Tiananmen vigil organiser calls for unity
Alliance says Tiananmen activists or relatives will give speeches at the candlelight event tomorrow, even as other groups plan their own rallies
The organiser of the annual June4 night vigil at Victoria Park has called for public solidarity amid plans for separate rallies to commemorate the 1989 Tiananmen Square crackdown.
Lee Cheuk-yan, chairman of vigil organiser, the Hong Kong Alliance in Support of Patriotic Democratic Movements in China, said one of the 21 Tiananmen activists wanted by the Communist Party had already arrived in Hong Kong from the United States, ready to join tomorrow's candlelight event to mourn comrades who died in the crackdown.
Three other mainland dissidents or their relatives would give speeches at the event, Lee said. They were Wang Dan , a leader in the 1989 movement now living in Taipei; Li Wangling , sister of June 4 activist Li Wangyang who allegedly committed suicide last year - an official account that has been widely doubted - and Lu Yanjing, widow of Zhang Lin who died in the protest. The Tiananmen Mothers support group located Lu only about a year ago, when she visited her husband's grave.
Lee said he expected this year's turnout of those backing the vindication of the demonstrators who perished in the crackdown to be larger than last year's 180,000.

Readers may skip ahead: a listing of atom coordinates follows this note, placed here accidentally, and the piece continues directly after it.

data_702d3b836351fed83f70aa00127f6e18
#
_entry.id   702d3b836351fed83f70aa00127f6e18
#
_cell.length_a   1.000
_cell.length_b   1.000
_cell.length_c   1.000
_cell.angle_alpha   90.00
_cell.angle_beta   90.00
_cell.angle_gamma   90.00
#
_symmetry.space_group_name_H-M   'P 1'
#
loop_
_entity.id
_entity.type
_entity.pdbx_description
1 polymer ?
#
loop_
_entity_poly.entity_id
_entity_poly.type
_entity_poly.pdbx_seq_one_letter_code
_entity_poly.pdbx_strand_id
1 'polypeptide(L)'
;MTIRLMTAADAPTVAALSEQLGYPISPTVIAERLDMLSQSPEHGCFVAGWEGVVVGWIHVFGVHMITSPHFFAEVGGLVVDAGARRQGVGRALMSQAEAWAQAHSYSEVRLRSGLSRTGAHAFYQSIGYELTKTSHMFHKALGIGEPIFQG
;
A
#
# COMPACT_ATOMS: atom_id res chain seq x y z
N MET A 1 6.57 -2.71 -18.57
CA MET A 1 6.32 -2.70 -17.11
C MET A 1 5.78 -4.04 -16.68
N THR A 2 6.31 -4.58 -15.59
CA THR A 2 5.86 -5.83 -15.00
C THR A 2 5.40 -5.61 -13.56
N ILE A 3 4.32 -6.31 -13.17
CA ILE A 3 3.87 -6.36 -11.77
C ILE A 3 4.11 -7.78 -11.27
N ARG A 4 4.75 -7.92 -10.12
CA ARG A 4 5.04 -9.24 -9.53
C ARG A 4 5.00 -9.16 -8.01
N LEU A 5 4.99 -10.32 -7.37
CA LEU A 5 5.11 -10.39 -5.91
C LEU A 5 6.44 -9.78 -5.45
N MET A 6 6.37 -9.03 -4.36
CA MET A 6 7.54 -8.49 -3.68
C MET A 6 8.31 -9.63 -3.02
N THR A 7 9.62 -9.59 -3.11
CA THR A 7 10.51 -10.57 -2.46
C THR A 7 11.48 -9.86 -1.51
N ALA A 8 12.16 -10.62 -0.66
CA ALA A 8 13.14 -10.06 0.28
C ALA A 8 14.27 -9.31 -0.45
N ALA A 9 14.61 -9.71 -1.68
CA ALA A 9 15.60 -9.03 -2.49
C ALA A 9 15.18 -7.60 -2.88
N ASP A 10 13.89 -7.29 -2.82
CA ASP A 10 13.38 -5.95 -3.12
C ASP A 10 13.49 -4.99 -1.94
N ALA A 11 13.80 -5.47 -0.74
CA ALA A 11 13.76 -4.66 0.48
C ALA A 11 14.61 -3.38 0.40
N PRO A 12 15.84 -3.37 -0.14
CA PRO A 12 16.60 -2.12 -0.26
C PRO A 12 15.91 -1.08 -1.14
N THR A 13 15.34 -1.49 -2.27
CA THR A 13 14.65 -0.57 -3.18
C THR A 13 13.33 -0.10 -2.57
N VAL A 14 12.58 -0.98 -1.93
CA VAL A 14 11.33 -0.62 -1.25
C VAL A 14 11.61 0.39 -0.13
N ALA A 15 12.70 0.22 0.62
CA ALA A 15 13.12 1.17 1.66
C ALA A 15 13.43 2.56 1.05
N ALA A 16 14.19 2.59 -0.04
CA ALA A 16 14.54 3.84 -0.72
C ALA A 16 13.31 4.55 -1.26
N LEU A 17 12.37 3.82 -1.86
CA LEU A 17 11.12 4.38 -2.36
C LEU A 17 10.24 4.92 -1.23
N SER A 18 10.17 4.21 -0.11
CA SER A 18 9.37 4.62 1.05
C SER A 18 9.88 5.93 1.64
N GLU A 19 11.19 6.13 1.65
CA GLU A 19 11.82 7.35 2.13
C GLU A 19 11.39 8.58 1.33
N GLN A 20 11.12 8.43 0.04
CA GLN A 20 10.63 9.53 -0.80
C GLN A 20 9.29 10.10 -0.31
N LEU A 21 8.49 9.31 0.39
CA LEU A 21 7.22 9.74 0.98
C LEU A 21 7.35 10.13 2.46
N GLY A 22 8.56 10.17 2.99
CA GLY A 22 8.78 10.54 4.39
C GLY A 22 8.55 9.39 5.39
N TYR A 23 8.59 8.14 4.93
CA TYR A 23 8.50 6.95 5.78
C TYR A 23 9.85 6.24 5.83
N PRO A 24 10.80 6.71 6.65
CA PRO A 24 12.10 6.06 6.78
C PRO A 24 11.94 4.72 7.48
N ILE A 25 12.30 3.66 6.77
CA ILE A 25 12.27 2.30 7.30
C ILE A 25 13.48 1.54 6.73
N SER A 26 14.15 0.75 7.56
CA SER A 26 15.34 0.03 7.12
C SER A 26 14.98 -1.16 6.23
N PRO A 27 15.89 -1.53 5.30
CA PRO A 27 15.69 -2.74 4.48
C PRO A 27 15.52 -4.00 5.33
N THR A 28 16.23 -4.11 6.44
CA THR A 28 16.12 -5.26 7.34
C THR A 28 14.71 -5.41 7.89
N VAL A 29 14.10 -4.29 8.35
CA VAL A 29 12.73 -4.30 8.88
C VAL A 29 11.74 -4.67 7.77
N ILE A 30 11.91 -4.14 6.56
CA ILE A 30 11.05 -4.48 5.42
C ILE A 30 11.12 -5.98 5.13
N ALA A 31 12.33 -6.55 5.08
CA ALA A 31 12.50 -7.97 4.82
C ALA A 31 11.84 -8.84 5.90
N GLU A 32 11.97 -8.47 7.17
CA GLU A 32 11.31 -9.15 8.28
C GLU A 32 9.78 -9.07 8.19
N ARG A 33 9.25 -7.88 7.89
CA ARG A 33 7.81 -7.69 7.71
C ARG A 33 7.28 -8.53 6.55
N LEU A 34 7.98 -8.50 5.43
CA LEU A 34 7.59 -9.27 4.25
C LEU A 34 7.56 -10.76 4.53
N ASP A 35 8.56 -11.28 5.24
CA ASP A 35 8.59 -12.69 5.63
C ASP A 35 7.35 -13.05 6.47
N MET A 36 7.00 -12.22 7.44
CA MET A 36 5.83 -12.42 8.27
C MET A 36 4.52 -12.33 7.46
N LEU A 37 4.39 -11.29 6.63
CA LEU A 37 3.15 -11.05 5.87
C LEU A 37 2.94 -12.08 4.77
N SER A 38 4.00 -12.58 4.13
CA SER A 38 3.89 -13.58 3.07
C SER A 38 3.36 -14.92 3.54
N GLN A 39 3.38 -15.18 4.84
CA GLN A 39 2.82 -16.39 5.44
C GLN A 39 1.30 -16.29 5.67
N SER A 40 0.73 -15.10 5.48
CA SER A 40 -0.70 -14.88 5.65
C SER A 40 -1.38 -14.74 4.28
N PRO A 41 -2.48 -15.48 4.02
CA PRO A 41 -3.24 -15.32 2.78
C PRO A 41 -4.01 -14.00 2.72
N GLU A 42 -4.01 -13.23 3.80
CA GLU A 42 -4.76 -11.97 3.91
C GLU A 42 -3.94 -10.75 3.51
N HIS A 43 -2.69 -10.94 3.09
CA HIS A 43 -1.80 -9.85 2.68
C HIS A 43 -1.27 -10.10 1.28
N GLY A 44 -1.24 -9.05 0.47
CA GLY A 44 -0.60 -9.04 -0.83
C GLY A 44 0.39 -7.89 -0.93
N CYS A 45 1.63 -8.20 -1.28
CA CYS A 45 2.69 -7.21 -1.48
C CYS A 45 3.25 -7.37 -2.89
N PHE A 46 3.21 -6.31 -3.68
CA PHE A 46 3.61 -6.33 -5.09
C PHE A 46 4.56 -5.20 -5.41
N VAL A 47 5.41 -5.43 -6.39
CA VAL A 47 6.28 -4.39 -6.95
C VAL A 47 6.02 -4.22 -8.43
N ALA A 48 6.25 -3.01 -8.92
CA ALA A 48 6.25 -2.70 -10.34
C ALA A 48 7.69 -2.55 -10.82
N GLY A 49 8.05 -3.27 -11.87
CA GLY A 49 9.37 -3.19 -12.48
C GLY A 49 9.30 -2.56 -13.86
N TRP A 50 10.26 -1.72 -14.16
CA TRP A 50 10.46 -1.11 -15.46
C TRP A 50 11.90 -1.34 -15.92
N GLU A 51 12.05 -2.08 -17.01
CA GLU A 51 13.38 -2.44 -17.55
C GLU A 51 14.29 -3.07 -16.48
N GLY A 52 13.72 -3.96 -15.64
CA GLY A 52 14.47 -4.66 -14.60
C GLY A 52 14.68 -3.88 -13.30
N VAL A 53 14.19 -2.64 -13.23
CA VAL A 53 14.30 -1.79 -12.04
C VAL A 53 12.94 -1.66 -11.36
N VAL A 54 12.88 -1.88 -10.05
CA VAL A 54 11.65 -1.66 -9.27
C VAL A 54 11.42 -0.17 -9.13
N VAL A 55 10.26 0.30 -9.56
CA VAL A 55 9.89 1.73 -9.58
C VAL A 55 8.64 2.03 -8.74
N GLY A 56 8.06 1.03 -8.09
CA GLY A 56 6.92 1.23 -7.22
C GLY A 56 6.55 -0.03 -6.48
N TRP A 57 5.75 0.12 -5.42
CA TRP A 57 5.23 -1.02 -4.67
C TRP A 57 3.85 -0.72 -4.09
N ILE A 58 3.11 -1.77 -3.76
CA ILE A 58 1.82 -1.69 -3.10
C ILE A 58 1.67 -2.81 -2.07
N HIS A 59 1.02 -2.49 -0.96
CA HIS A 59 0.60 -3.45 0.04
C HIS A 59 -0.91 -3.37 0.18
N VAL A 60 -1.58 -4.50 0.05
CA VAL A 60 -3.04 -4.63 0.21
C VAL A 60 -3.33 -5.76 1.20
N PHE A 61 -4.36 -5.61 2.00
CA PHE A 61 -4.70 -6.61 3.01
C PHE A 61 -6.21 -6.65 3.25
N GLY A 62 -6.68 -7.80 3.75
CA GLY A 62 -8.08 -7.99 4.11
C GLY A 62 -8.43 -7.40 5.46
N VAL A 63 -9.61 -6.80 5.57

"Many Hongkongers are dissatisfied with the backtracking of the mainland's human rights situation," he said. "They also fear the mainland's high-handed obstruction of Hong Kong's path to universal suffrage."
But this year, the alliance faces challenges from at least two groups of "nativists" - those who want the event to emphasise only Hong Kong's interests and to disregard all issues pertaining to the mainland.
These groups were planning their own commemorative gatherings in Tsim Sha Tsui. One of them is fledgling group Hong Kong Blue Righteous Revolt, which was founded in April.
"We disagree with the alliance's formal style throughout the past 24 years," the group's spokesman Danny Chan Tsz-chun told an audience at the City Forum yesterday.
"There were a million people in the 1989 march, but most of them no longer attend the candlelight vigil. We hope to find new ways to draw more of them out," he said, adding that about 20 followers would be attending the group's gathering.
But Lee rejected Chan's criticism of the annual candlelight vigil. "The event aims to mourn the dead. There won't be much diversity in this," he said.
He also addressed an early controversy over the initial use of "love the country" as part of the event slogan. That part of the slogan has since been scrapped, but Lee spoke in its defence. "The country concerned in the slogan is a China not yet in existence - one that embraces democracy and freedom," he said.
The Observatory has forecast tomorrow's weather to be mainly cloudy with showers.